A wide range of other state jobs are available in fields including nursing, corrections, social services, information technology, human resources, administration, epidemiology, and law. The state needs mechanics, psychiatrists, psychologists and a good man or woman to pull dents from Washington State Patrol vehicles. Maybe you see yourself as a gambling special agent in training or an auditor trainee.
From careers.wa.gov just click on “Look For Jobs” to get to the Washington state government jobs customizable search tool.
by Matt Rosenberg January 22nd, 2013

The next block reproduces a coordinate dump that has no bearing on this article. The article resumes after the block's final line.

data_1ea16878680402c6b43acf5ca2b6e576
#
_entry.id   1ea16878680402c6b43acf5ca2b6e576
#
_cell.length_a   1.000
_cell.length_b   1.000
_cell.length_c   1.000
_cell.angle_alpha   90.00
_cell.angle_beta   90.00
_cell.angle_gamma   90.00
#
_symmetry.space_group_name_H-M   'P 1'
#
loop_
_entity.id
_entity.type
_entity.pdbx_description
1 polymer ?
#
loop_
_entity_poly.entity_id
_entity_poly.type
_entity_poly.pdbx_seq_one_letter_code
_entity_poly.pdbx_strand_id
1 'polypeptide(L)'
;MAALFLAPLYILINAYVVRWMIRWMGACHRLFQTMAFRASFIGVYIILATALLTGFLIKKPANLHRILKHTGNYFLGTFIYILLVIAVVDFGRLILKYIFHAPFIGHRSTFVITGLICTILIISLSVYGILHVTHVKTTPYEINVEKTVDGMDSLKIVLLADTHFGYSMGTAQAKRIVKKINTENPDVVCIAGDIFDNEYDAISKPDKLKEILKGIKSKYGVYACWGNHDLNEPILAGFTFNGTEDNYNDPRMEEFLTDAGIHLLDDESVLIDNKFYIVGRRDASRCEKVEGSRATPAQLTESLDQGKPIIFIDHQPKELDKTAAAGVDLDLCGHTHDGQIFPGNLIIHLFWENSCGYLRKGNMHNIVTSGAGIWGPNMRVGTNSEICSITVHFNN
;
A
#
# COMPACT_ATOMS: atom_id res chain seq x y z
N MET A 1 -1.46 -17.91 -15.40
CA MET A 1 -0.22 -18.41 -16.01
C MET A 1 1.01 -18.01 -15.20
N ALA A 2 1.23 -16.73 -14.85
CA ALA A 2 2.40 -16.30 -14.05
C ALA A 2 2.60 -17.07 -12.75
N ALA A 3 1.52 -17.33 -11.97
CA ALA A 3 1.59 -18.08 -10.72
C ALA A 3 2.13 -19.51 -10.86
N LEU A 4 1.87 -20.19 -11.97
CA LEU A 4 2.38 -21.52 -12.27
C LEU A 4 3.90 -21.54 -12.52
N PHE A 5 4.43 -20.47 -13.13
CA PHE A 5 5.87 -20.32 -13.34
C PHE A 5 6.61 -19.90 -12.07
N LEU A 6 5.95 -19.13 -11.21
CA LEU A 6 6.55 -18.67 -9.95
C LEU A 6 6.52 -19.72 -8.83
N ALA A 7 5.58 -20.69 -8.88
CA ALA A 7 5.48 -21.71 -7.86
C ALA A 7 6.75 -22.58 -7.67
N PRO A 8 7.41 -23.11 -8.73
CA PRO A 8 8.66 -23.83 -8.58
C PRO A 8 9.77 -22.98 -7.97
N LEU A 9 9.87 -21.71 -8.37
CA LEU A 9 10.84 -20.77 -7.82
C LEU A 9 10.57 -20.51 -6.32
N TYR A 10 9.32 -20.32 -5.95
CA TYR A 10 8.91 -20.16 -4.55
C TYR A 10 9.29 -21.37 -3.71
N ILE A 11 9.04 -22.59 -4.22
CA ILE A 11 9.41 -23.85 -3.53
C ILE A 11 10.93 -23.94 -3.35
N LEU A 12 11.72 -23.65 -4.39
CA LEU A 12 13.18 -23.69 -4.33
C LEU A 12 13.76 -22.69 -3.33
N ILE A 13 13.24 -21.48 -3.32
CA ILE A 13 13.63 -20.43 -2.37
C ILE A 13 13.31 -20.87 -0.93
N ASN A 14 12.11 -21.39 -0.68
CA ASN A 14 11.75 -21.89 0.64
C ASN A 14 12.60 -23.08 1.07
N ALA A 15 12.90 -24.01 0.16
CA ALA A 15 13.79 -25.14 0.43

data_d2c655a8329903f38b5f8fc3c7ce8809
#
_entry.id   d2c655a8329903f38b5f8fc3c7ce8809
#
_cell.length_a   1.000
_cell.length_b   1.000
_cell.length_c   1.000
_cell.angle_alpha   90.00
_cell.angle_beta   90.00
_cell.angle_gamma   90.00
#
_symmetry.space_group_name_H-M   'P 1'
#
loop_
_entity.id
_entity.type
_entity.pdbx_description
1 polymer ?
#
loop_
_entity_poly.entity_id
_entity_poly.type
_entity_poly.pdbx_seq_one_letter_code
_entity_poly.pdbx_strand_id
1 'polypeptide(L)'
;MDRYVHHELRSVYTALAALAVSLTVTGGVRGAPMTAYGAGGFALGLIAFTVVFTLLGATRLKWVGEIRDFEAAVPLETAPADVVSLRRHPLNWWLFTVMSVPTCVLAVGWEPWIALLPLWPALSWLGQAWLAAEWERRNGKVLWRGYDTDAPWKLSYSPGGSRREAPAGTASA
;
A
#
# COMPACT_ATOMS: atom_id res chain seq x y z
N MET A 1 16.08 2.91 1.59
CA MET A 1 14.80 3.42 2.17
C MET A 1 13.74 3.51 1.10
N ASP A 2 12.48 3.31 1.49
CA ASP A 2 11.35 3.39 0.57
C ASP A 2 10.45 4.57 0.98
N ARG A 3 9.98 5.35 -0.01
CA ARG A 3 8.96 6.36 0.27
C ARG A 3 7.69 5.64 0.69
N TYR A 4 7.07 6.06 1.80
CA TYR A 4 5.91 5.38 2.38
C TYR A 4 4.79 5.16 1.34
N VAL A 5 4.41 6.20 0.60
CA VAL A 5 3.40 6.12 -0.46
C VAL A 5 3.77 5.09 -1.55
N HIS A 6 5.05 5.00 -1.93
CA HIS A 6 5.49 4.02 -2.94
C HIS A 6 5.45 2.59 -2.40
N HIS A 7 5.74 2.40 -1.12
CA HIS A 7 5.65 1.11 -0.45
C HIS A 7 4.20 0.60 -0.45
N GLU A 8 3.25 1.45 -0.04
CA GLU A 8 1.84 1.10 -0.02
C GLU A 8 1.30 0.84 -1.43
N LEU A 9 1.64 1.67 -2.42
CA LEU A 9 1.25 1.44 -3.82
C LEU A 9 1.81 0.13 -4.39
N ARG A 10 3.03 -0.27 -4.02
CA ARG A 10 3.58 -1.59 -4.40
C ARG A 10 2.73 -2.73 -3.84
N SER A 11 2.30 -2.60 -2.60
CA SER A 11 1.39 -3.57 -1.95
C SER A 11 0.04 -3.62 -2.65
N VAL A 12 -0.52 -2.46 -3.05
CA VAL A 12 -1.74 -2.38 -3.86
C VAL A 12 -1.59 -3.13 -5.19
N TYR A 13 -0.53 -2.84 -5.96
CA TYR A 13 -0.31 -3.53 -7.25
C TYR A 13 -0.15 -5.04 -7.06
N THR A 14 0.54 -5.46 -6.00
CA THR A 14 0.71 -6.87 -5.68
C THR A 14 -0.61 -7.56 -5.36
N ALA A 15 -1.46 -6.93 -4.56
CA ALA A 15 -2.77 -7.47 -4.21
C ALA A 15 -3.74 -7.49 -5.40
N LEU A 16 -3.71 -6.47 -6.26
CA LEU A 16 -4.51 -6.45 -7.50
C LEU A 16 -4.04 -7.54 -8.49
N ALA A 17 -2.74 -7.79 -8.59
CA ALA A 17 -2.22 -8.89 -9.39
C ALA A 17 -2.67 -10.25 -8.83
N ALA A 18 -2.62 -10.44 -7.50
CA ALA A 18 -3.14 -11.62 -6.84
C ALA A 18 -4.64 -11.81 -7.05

In little more than six out of ten instances – or 62 percent of the time – has flu vaccine actually prevented patients from getting the influenza virus, according to early results for this winter reported from sampling in five U.S. regions including Seattle. The news comes in a recently-released brief from the U.S. Flu Vaccination Effectiveness Network, that was published in the U.S. Centers For Disease Control open access journal Morbidity and Mortality Weekly Report. The good news for the Seattle area is that it had the highest “influenza-negative rate,” of 76 percent, among the five sampled regional health systems.
by Matt Rosenberg January 16th, 2013